Monday, November 07, 2016

Thinking Things Through X - Paying the Price for Privacy Regulation

There are many grounds upon which to criticize the FCC’s newly-adopted privacy regulations. Among these: (1) it is doubtful the Commission possesses the legal authority to adopt the far-reaching regulations it has adopted; (2) given that the Internet service providers subject to the new regulations do not uniquely possess subscriber information, the imposition of more stringent regulations on them vis-à-vis edge providers is arbitrary and capricious; and (3) the new regulations almost certainly will confuse subscribers and, in the process, result in less information available to them than they otherwise might demand.

Putting those grounds aside, I want to focus briefly here on an aspect of the decision – the so-called “pay for privacy” provisions – highlighted by Commissioner Michael O’Rielly in his dissent. Here is what Commissioner O’Rielly said:

In addition, I was appalled to see a case-by-case approach imported to review mislabeled “pay for privacy” offers.  These are consumer incentives offered every day in the real world and now ISPs will need to obtain a blessing from an agency that has no privacy experience. The result is that broadband providers will be reluctant to extend, and may even forgo, valuable offers and discounts that consumers would want for fear that they will fall into another zero-rating style abyss.  From that experience, we know that the game is perpetually on hold awaiting heavenly intervention, and some players have just stopped playing.  Trying that again here in the privacy context does not make any sense, unless the real intention is to effectively ban pay for privacy offers without actually saying so in an attempt to avoid a legal challenge.

Commissioner O’Rielly is responding to the part of the FCC’s order that says the agency reserves the right to respond on “a case-by-case basis” to “financial incentive practices that are unjust, unreasonable, unreasonably discriminatory, or contrary to Section 222.” [Para. 303].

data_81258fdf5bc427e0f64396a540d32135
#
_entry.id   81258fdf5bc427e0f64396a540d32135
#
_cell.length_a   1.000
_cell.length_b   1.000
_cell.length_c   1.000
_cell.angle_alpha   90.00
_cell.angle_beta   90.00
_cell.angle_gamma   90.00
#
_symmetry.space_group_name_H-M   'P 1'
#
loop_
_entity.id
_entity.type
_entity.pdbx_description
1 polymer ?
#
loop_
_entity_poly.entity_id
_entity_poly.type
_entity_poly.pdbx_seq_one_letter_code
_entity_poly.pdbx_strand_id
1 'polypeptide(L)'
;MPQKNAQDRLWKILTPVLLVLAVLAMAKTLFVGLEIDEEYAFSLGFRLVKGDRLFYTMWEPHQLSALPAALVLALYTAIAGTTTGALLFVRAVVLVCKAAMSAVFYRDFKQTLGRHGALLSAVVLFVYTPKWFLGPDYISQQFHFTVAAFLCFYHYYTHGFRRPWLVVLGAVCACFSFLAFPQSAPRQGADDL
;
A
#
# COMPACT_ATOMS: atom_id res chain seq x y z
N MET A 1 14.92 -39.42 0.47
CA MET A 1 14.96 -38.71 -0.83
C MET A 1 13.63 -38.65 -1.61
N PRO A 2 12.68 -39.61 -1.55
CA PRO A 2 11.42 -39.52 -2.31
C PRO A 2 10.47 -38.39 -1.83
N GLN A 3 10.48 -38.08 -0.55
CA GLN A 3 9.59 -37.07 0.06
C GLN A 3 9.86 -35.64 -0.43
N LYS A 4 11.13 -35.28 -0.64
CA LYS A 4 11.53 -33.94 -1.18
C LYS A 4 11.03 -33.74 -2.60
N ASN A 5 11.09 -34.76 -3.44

There is certainly a role for case-by-case adjudication in administering the Communications Act and enforcing the Commission’s regulations. Indeed, I have advocated the use of such case-by-case adjudication in the past if carried out properly and in proper circumstances. But Commissioner O’Rielly’s concern about the agency’s approach in this case deserves close attention. It is difficult to discount his fear that any such “case-by-case” reviews “will fall into another zero-rating style abyss.”

The FCC initiated some form of informal inquiry into the zero-rating (free data) practices of AT&T, T-Mobile, and Comcast in December 2015. Over the past year, there have been non-public responses to inquiry letters from the Commission and meetings between company representatives and agency officials. But, almost year later, as far as the public knows, there has been no resolution of the inquiries.

In other words, the fate of the Internet service providers’ zero-rating plans remains in regulatory La-La-Land, or what Commissioner O’Rielly refers to as the “abyss.” Call it what you will, the price for this particular form of “case-by-case” approach is regulatory uncertainty that unduly chills further innovation and investment.

I’m not suggesting that “regulatory uncertainty” can be eliminated entirely in a regulatory regime. Of course not. But a proper regulatory regime should be constructed and administered in a way that does not unnecessarily exacerbate such uncertainty. This is especially so in dynamic markets characterized by the emergence of new business models responsive to changing consumer demands.

In the case of the FCC’s concerns about so-called “pay for privacy” offers, the agency first should more clearly delineate the factors that it will consider in assessing the lawfulness of offers and plans that contain financial incentives. Then, the agency should require the filing of a formal complaint which addresses, with particularity, the factors delineated by the Commission and which addresses the claimed market failure and consumer harm allegedly caused by the practice at issue. The complainant should bear the burden of proof in an on-the-record evidentiary proceeding.

There is a role for case-by-case adjudication in a proper administrative regime. But the Commission’s apparent approach to assessing the lawfulness of zero-rating plans is not such a regime. If that informal approach is what the Commission has in mind with regard to assessing the lawfulness of financial incentive offers in the privacy area, the price paid by consumers in lost innovation and the unavailability of desired information will be far too high.